Seasonal affective disorder (SAD) is a type of depression caused by seasonal change that affects about 10% to 20% of the United States population. It begins in the fall and continues for most of winter, but SAD can occasionally occur during spring or summer. The symptoms of the disorder include irritability, tiredness, hypersensitivity to rejection, oversleeping, appetite changes, and weight gain.
People who are at higher risk for seasonal affective disorder include women, young people, those with a family history of the disorder, those with clinical depression or bipolar disorder, and people who live farther from the equator. Patients with severe symptoms take anti-depression medication, but a more common treatment for SAD is light therapy, or phototherapy. By exposing a patient to bright light from the light therapy box, neural chemical changes improve the patient’s mood. The effectiveness of this therapy can be explained by recent patterns discovered in findings about the disorder.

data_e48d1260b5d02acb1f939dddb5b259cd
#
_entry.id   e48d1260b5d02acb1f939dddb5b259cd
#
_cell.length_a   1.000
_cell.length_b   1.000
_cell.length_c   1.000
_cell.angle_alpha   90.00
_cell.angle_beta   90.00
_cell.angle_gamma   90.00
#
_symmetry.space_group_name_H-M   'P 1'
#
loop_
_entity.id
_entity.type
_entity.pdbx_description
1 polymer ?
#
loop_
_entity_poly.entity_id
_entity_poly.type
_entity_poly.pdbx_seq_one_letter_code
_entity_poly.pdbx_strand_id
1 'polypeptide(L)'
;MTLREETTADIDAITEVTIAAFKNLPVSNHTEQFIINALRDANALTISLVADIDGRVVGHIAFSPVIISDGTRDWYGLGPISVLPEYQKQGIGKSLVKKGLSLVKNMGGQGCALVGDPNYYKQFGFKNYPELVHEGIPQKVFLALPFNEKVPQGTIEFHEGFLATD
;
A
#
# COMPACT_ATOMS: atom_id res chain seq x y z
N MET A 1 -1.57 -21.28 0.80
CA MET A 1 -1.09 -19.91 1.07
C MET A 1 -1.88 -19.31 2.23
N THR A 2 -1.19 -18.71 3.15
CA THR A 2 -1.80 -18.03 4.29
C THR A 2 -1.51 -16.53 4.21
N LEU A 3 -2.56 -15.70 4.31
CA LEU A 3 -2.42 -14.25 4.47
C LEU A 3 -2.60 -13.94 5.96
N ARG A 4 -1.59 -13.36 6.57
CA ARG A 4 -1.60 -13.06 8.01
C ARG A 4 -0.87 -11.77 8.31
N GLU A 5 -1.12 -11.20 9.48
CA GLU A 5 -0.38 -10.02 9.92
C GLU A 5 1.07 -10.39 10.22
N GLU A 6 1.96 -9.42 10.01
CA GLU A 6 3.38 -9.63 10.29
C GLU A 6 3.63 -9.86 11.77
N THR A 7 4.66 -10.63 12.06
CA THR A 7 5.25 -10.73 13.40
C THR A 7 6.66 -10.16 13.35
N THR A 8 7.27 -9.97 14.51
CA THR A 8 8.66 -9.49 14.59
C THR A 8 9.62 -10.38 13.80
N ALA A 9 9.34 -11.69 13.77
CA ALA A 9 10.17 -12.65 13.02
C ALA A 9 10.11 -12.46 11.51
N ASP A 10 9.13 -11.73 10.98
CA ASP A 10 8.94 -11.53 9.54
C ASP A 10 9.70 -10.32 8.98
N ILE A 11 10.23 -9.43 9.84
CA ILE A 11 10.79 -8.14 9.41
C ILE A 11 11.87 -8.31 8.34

Research suggests that vitamin D could have a regulative role in SAD development. Vitamin D levels in the body change seasonally as a result of changes in the amount of sunlight the body receives. Vitamin D also plays a role in the production of serotonin and dopamine, which are chemicals in the brain that are linked to depression. People with low levels of serotonin and dopamine are more likely to be depressed. Therefore, people with vitamin D deficiency are also more likely to be depressed.
Image Source: Karen Desjardin
Research also shows that the level of skin pigmentation affects vitamin D levels. People with darker skin tend to have lower levels of vitamin D, indicating that greater skin pigmentation correlates with a higher risk of depression.
Michael Kimlin, one of the researchers, says, “What we know now is that there are strong indications that maintaining adequate levels of vitamin D is also important for good mental health. A few minutes of sunlight exposure each day should be enough for most people to maintain an adequate vitamin D status.”
Feature Image Source: Depression by ryan melaugh